Gallery of Leaders

It’s been a full, challenging, yet productive week.  As Covid closes in on our little Seed community, we continue to do all we can to keep everyone safe and well.  I spent another week with the 3rd/4th graders, and our time together did not disappoint.  Instead of a blog from me this week, I wanted . . . Read More


Leaders in Training

I’ve had the privilege of subbing in the 3rd/4th grade class this week.  It’s familiar territory for me, as I spent quite a few years teaching 4th/5th graders in this same room.  I also know the students as a result of being their writing teacher, some of them for 3-4 years.  One of my favorite . . . Read More


A Night of Wonder and Light

I knew last night was going to be extraordinary.  I just didn’t realize how extraordinary.  There was a moment right before it started that revealed a glimpse of how it might be.  It was dusk and the sky was the purplish color of twilight.  Staff members moved about quickly lighting the 600 luminarias we made, . . . Read More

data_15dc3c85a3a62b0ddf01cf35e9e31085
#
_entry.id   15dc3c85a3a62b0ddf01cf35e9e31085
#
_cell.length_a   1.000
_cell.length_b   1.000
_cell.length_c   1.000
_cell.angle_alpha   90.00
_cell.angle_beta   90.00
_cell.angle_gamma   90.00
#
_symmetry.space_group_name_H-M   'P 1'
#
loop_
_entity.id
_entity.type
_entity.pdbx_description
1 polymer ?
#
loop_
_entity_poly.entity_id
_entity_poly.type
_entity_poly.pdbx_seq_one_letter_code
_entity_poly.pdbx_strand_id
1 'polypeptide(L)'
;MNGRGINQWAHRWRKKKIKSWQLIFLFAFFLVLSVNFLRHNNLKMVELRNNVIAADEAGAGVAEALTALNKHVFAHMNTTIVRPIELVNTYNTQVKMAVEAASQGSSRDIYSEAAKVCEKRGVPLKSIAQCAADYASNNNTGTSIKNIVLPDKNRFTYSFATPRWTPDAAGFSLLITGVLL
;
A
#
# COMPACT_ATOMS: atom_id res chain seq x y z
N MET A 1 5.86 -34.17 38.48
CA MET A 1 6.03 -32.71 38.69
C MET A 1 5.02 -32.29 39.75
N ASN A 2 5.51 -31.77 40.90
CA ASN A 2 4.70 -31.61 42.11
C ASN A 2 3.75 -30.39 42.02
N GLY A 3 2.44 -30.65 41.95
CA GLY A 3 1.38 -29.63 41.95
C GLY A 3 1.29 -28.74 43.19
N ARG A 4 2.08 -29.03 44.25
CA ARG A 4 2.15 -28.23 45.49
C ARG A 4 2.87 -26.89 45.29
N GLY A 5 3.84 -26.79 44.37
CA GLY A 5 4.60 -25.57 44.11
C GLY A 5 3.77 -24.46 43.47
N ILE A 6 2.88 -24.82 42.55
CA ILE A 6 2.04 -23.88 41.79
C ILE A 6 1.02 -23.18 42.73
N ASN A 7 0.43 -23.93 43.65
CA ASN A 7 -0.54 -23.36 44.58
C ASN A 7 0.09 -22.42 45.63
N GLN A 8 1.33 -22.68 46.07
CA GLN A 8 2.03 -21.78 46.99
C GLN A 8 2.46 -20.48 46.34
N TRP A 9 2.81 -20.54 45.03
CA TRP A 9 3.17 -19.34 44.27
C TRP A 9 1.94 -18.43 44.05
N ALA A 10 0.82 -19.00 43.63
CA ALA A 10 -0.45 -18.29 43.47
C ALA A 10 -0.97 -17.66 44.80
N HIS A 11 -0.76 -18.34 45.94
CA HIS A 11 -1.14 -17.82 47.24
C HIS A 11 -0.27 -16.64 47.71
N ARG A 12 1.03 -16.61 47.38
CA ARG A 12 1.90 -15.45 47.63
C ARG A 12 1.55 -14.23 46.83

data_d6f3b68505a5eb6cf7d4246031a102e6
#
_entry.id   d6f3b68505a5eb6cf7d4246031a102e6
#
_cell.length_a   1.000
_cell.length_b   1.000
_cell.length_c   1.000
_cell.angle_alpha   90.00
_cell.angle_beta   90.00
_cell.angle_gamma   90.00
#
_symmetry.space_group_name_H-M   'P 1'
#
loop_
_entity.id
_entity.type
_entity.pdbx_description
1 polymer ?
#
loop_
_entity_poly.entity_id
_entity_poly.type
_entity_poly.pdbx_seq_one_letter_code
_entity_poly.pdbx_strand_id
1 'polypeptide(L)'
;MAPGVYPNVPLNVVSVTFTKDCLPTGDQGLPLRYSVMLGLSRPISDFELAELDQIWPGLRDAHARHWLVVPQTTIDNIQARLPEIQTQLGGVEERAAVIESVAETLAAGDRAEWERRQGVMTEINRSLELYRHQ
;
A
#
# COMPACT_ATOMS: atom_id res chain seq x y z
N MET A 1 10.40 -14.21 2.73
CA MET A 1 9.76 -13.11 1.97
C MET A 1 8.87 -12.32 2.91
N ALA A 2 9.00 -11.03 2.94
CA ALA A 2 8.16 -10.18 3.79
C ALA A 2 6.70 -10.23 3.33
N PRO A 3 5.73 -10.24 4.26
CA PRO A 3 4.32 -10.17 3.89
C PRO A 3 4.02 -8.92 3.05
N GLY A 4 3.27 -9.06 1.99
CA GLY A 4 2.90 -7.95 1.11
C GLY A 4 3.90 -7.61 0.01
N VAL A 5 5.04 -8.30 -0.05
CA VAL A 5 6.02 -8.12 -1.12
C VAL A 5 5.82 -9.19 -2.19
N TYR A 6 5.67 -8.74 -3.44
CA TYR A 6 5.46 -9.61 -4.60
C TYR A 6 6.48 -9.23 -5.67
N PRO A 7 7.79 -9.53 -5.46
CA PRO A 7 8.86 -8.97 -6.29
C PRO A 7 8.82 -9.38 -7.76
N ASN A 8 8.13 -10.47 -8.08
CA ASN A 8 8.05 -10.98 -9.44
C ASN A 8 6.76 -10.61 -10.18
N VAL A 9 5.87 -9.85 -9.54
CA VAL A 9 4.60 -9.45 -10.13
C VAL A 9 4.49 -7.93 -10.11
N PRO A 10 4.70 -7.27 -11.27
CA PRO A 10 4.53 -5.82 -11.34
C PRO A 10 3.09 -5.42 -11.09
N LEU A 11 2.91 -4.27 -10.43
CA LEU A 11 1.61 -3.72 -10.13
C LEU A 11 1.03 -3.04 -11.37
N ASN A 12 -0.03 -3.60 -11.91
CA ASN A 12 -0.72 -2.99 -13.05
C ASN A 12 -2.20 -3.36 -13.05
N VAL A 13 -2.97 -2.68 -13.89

A Pathway Forward

Excitement is growing for our upcoming Welcoming the Winter Solstice: Darkness to Light celebration next Thursday, December 16.  Artwork made by our students is showing up everywhere around the building, including bigger-than-life puffins and an igloo decorated with cotton balls.  Personalized six-pointed stars sparkle in the hallway, and holiday desert cacti await final touches.   . . . Read More


A New Kind of Celebration

In two weeks we will experience a new Seed event and, perhaps, tradition.  Since the 1980s we’ve celebrated the winter solstice as a universal approach to the holidays, in respect for the variety of families the Seed serves.  The original celebration included music, singing, and dancing.  Each class was responsible for preparing a dance that . . . Read More